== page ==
This spring, with little fanfare, the folks behind the Common Application—the main application form for almost 500 of the nation’s top colleges and universities—announced a big change: the personal statement, the form’s core essay, has been extended from 500 to 650 words long.
Several years ago, on a high floor in a midtown Manhattan office, a father offered me $10,000 to write his son’s personal statement. Apparently he had misunderstood what was meant by “independent college applications adviser.” The publishing industry may be in a tailspin, but in some places, writers can still earn $20 a word. Thanks to the Common Application’s changes (and not including inflation), that’s $13,000 a kid.
Though I had other “day jobs,” for 15 years I worked discreetly as a college-applications adviser in cities from Los Angeles to London. I never wrote a student’s essay, but I was practicing a dark art: such tutoring privileges the elite whose parents can afford it and profits from a miserable process.
The grim statistics of the college admissions race (last year Harvard reported a 5.79% acceptance rate), fueled by an obsession with trophy schools, have warped what might be a powerful threshold for adolescents. At the very moment when teenagers are invited to offer what they’ve learned and who they’ve become, their voices are hijacked by well-meaning adults who think kids can’t possibly be allowed to risk answering these questions on their own.
High-school college counselors tend to nudge kids away from sentiment. Not a bad intention, but an adolescent barred from her feelings is an adolescent paralyzed. Consider the young woman I worked with, who wrote draft after deadening draft about environmental degradation. She didn’t really care about trees, and she had a B in biology. She was an otherwise happy cheerleader who liked history and whose mother had been diagnosed with late-stage breast cancer. Her drafts revealed her feeling that her world was ending, but there was nothing she could do to stop it.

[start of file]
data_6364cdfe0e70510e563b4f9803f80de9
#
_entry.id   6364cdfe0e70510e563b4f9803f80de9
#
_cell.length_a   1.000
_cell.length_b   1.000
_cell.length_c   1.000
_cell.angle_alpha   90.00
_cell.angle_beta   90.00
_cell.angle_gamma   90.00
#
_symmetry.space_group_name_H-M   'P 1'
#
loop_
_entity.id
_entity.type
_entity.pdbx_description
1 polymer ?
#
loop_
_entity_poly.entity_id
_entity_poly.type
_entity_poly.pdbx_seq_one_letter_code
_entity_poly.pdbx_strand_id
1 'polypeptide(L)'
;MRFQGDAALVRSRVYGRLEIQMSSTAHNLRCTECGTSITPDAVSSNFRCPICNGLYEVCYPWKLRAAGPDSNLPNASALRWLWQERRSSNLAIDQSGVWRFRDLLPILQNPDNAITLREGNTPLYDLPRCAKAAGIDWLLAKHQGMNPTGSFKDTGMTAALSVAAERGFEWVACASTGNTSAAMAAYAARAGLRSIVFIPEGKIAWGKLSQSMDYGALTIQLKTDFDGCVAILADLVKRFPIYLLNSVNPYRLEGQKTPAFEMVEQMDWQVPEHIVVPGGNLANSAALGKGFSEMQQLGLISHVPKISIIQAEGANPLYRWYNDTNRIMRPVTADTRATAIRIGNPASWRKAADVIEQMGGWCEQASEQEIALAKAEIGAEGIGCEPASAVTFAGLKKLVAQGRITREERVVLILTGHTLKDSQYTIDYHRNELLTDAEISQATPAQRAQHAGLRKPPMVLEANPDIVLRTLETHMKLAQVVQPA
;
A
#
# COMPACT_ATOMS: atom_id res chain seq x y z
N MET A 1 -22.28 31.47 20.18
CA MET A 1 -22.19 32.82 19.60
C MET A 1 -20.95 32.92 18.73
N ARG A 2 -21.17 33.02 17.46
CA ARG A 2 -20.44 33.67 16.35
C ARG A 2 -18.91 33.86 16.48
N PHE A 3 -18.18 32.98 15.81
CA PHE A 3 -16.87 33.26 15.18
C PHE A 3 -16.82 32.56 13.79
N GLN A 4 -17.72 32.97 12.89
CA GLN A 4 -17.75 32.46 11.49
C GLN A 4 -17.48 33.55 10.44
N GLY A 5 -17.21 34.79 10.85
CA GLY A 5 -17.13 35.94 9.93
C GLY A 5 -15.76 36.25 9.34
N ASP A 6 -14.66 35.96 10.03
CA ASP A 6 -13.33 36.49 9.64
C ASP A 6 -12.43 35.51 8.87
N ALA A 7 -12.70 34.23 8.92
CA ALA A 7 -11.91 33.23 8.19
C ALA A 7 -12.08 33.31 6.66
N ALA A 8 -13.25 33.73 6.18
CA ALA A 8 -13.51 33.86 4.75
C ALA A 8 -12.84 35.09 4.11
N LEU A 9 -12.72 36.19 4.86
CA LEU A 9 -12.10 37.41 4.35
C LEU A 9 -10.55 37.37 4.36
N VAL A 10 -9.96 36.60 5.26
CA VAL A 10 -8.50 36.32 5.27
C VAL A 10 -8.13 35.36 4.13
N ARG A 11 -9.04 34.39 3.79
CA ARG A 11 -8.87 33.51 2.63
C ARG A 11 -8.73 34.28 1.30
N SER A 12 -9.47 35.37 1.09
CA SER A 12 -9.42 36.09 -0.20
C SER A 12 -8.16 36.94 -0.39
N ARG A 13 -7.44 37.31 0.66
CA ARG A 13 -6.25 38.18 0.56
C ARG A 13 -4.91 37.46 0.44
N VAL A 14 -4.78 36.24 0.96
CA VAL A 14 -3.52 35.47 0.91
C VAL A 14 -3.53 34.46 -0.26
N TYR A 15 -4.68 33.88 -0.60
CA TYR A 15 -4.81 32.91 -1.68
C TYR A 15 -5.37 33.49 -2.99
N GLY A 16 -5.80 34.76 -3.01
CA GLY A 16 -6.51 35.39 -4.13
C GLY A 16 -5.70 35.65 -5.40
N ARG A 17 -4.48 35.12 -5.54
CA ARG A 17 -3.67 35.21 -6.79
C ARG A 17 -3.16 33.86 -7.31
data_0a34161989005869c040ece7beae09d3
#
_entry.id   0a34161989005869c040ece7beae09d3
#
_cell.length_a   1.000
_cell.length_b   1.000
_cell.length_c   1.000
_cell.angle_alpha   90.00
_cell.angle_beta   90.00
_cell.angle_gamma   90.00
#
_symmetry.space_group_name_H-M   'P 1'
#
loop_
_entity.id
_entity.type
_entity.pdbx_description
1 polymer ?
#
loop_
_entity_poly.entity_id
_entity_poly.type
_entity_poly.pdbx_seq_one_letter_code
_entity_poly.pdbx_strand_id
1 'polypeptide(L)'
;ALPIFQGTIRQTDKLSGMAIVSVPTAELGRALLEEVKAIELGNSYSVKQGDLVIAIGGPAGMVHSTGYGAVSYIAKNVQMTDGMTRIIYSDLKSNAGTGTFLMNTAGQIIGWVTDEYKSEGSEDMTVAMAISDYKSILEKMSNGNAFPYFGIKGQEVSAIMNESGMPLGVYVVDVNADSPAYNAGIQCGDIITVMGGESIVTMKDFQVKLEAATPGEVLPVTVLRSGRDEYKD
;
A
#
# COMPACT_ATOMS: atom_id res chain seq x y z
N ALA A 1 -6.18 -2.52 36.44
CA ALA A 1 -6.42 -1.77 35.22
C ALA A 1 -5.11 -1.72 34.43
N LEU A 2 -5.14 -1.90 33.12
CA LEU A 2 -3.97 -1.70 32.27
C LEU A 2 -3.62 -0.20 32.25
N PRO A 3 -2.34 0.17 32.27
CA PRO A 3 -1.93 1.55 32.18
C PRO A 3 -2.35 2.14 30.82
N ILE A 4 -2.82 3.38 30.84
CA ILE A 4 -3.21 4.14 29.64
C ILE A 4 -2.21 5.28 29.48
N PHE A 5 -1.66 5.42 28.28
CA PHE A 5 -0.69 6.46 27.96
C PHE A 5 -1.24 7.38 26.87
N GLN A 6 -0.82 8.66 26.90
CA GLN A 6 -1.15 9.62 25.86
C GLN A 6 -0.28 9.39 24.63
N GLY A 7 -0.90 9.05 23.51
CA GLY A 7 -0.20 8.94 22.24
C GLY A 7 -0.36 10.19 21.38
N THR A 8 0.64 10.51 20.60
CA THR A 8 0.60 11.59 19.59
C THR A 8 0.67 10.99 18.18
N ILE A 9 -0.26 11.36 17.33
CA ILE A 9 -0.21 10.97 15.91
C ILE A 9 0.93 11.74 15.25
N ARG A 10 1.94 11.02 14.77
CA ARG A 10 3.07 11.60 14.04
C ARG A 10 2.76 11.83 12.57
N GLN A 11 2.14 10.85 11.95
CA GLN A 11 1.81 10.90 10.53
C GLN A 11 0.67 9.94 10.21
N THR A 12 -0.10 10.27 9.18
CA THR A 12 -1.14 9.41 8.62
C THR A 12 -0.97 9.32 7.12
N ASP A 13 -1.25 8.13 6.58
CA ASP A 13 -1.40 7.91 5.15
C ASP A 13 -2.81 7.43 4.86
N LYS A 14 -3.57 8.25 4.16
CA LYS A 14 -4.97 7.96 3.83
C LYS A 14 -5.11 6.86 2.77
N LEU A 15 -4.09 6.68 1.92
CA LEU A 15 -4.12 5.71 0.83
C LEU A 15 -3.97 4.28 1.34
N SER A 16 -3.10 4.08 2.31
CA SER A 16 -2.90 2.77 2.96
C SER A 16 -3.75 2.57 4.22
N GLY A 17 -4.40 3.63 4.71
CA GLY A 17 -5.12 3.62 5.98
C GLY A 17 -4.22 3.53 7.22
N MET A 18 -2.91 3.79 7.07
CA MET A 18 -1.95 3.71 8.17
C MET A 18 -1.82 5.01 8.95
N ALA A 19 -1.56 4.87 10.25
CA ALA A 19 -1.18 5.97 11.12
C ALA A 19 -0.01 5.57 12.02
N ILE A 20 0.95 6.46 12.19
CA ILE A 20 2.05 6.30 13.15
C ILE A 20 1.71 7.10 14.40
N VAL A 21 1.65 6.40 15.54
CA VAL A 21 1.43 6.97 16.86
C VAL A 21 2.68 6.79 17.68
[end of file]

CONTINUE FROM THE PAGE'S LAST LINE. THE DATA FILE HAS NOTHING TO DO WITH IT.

We set that aside and started again. She began: “My college counselor told me not to write about my mother’s cancer, but if you want to know anything about me, you have to know what I’m dealing with every day of my life.”
She wrote about her mother’s illness after all, and was accepted most everywhere.
More damned are the students who have been coached to hide their privilege with a wash of community service. It was difficult to find sympathy for the girl whose “most significant activity” was quarterly visits to a local nursing home with her a golden retriever.
What might this 17-year-old have written about? I don’t know. She never revealed what mattered to her, beyond fashion or status. I suspect there might have been a terrific essay about appearances and the cost to individuality of constant evaluation, but I was a tutor, not a therapist.
A hedge-fund manager rewrote his son’s application. The boy had been rejected early decision by the father’s alma mater. In his revision, the father posited that a community benefits from a range of individuals, the stars and the average people alike; and argued, in the first person, for the boy’s admission by virtue of his mediocrity.
In my years handling applications to elite schools, from Harvard to Haverford, Davidson to Dickinson and everything in between, I was often surprised by where students did gain acceptance. But in every case it was a student who wrote a fabulously independent essay. Not necessarily hyper-sophisticated. But true.
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